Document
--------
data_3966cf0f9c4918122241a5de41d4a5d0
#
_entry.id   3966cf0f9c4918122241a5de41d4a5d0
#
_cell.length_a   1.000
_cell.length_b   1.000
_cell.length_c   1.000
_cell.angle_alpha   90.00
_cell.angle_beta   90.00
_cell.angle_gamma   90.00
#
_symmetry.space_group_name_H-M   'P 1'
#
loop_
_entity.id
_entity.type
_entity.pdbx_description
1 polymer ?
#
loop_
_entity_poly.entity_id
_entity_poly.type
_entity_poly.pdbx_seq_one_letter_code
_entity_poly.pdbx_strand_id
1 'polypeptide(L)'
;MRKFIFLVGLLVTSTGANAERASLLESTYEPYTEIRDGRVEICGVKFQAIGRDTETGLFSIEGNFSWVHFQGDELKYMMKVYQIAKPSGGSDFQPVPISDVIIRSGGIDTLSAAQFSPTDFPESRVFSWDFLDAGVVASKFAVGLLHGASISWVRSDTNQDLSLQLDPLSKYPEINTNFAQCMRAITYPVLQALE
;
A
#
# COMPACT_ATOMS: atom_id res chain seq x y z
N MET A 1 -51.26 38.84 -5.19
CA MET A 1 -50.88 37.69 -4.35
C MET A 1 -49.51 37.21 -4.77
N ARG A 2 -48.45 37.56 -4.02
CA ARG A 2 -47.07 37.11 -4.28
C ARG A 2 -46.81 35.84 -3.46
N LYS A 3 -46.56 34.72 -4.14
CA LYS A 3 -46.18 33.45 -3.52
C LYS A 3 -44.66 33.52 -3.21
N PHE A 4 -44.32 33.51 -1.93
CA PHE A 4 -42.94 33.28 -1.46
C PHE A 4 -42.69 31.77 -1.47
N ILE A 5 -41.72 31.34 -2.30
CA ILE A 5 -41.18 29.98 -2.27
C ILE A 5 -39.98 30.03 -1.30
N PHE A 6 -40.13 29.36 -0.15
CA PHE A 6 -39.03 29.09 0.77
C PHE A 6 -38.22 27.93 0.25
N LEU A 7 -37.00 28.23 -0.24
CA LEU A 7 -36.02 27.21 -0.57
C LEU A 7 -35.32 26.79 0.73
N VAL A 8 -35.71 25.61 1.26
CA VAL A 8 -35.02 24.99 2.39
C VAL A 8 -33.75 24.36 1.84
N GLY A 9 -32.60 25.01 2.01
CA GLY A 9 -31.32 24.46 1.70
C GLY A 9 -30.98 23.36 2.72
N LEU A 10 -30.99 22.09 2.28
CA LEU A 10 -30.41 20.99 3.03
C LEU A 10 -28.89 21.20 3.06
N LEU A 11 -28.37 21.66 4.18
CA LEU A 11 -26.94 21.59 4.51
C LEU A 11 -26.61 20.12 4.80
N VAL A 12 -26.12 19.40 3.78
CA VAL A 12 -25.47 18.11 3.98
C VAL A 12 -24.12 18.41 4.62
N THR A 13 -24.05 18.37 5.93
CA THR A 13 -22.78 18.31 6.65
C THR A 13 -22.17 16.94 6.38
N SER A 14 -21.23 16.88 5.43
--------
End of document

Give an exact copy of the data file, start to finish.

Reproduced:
data_3966cf0f9c4918122241a5de41d4a5d0
#
_entry.id   3966cf0f9c4918122241a5de41d4a5d0
#
_cell.length_a   1.000
_cell.length_b   1.000
_cell.length_c   1.000
_cell.angle_alpha   90.00
_cell.angle_beta   90.00
_cell.angle_gamma   90.00
#
_symmetry.space_group_name_H-M   'P 1'
#
loop_
_entity.id
_entity.type
_entity.pdbx_description
1 polymer ?
#
loop_
_entity_poly.entity_id
_entity_poly.type
_entity_poly.pdbx_seq_one_letter_code
_entity_poly.pdbx_strand_id
1 'polypeptide(L)'
;MRKFIFLVGLLVTSTGANAERASLLESTYEPYTEIRDGRVEICGVKFQAIGRDTETGLFSIEGNFSWVHFQGDELKYMMKVYQIAKPSGGSDFQPVPISDVIIRSGGIDTLSAAQFSPTDFPESRVFSWDFLDAGVVASKFAVGLLHGASISWVRSDTNQDLSLQLDPLSKYPEINTNFAQCMRAITYPVLQALE
;
A
#
# COMPACT_ATOMS: atom_id res chain seq x y z
N MET A 1 -51.26 38.84 -5.19
CA MET A 1 -50.88 37.69 -4.35
C MET A 1 -49.51 37.21 -4.77
N ARG A 2 -48.45 37.56 -4.02
CA ARG A 2 -47.07 37.11 -4.28
C ARG A 2 -46.81 35.84 -3.46
N LYS A 3 -46.56 34.72 -4.14
CA LYS A 3 -46.18 33.45 -3.52
C LYS A 3 -44.66 33.52 -3.21
N PHE A 4 -44.32 33.51 -1.93
CA PHE A 4 -42.94 33.28 -1.46
C PHE A 4 -42.69 31.77 -1.47
N ILE A 5 -41.72 31.34 -2.30
CA ILE A 5 -41.18 29.98 -2.27
C ILE A 5 -39.98 30.03 -1.30
N PHE A 6 -40.13 29.36 -0.15
CA PHE A 6 -39.03 29.09 0.77
C PHE A 6 -38.22 27.93 0.25
N LEU A 7 -37.00 28.23 -0.24
CA LEU A 7 -36.02 27.21 -0.57
C LEU A 7 -35.32 26.79 0.73
N VAL A 8 -35.71 25.61 1.26
CA VAL A 8 -35.02 24.99 2.39
C VAL A 8 -33.75 24.36 1.84
N GLY A 9 -32.60 25.01 2.01
CA GLY A 9 -31.32 24.46 1.70
C GLY A 9 -30.98 23.36 2.72
N LEU A 10 -30.99 22.09 2.28
CA LEU A 10 -30.41 20.99 3.03
C LEU A 10 -28.89 21.20 3.06
N LEU A 11 -28.37 21.66 4.18
CA LEU A 11 -26.94 21.59 4.51
C LEU A 11 -26.61 20.12 4.80
N VAL A 12 -26.12 19.40 3.78
CA VAL A 12 -25.47 18.11 3.98
C VAL A 12 -24.12 18.41 4.62
N THR A 13 -24.05 18.37 5.93
CA THR A 13 -22.78 18.31 6.65
C THR A 13 -22.17 16.94 6.38
N SER A 14 -21.23 16.88 5.43